Since 2008, DuckDuckGo has been making waves as an efficient and much more private search engine alternative to Google. The unaffiliated command-line tool ddgr is designed to make running DuckDuckGo searches from the terminal a breeze.
Linux users do have reasons to be grateful to the almighty search engine Google. After all, Google gave the world the (mostly) open source Android operating system . Still, many phones and devices come preinstalled with Google’s app – a firm whose bottom line is largely based on serving you more and more targeted ads. This isn’t good for your privacy, and as recently as late December 2022, the search engine was fined around $57 million in France due to its handling of customers’ data .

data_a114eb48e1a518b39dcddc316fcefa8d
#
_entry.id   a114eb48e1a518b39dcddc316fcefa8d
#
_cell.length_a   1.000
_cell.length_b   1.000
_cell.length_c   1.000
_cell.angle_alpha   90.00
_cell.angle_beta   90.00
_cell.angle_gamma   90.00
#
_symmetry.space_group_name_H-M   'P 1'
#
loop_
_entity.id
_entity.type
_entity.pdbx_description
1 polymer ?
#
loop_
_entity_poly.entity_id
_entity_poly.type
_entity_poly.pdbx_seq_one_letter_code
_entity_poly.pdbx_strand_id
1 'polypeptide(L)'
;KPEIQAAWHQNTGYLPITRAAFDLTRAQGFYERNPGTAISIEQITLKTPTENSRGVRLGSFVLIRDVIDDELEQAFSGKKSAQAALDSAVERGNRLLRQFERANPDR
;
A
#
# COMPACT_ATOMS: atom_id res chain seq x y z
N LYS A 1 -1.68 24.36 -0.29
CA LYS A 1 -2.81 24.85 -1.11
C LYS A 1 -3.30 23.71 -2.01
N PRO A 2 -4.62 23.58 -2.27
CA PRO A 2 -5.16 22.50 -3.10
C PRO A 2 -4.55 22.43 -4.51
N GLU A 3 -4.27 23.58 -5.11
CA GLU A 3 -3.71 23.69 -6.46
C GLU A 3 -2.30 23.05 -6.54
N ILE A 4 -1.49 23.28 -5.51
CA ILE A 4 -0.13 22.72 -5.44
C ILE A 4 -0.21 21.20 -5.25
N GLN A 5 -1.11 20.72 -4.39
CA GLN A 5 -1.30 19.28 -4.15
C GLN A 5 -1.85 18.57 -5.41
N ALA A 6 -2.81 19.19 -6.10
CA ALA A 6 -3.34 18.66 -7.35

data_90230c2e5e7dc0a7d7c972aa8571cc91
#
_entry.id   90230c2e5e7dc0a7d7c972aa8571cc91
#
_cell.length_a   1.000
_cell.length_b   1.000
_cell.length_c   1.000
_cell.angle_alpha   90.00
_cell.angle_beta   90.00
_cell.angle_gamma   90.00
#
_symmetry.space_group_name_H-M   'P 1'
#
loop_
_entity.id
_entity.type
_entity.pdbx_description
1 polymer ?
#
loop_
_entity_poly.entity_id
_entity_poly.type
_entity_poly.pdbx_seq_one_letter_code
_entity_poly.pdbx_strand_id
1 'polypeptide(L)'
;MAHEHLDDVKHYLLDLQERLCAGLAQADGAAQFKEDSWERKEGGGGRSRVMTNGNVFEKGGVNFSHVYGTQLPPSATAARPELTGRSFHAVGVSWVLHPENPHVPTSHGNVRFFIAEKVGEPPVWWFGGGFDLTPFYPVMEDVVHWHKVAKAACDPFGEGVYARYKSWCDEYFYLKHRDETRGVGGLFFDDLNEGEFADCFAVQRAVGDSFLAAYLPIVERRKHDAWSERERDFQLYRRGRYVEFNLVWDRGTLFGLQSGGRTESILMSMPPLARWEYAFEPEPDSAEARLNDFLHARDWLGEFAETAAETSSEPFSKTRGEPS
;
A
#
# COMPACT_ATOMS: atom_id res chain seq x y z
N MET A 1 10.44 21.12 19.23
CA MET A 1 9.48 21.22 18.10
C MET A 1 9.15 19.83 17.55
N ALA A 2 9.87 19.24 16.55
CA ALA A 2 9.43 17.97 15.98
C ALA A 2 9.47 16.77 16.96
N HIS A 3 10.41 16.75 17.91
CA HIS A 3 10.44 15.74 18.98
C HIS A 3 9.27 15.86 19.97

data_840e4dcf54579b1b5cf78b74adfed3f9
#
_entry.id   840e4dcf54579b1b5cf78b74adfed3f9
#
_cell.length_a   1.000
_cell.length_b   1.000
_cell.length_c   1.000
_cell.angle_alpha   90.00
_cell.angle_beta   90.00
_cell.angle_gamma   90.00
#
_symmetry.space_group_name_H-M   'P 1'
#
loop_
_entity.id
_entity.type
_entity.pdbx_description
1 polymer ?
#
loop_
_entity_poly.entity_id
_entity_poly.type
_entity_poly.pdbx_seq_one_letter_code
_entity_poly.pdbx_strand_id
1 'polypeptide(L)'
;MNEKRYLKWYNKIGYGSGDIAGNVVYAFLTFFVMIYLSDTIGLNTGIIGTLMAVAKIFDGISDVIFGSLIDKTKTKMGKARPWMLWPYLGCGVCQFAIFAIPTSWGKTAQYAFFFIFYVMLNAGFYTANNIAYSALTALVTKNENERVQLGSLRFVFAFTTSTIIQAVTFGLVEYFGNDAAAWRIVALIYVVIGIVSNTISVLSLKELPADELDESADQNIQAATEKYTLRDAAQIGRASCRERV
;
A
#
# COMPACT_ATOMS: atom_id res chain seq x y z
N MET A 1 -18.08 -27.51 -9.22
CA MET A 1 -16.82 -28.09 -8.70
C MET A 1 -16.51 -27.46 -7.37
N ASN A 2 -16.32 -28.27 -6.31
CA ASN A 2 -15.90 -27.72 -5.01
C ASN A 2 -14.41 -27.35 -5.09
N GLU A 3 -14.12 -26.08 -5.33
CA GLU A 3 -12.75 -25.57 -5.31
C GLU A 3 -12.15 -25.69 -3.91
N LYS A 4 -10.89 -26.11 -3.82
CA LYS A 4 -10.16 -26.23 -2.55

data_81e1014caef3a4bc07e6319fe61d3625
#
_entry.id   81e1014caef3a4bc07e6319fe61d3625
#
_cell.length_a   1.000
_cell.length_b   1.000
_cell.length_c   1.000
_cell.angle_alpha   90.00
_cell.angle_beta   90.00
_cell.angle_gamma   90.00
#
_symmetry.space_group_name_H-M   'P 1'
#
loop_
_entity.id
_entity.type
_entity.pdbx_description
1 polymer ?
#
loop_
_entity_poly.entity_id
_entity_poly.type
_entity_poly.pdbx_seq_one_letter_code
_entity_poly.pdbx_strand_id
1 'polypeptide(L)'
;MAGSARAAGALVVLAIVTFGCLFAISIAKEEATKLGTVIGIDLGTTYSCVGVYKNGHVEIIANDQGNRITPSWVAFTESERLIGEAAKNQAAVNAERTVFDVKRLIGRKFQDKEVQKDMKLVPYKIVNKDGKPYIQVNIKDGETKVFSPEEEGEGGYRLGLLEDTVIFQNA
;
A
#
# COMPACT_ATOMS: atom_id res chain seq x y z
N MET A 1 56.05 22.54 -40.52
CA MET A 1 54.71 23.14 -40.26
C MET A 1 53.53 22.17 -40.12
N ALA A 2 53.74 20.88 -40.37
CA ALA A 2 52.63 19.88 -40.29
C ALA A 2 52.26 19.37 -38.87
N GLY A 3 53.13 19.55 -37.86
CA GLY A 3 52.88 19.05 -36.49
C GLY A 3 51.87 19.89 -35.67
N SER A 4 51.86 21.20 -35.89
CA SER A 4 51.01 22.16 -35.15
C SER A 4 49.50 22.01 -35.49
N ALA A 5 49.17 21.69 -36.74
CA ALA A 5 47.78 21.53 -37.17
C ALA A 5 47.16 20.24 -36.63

As Linux users, we’re used to finding workarounds, so in theory it’s not much trouble to “de-Google” your life. In practice, this is very difficult given Google’s market dominance. DuckDuckGo was originally created by Gabriel Weinberg to address these kind of privacy worries. Out of the box, the search engine does not serve you up personalized ads, nor does it rely on content farms to display results. The results come from the search engine’s own crawler as well as partnerships it has with other search sites such as Bing and Yahoo! Search.
Unlike Google, DuckDuckGo doesn’t use any hidden trackers. There are adverts, but these are personalized for you. It doesn’t place you in a “filter bubble” by listing search results based on your location, nor does it try to trap you in an elaborate “ecosystem” of apps for mapping, email, travel, and so on .
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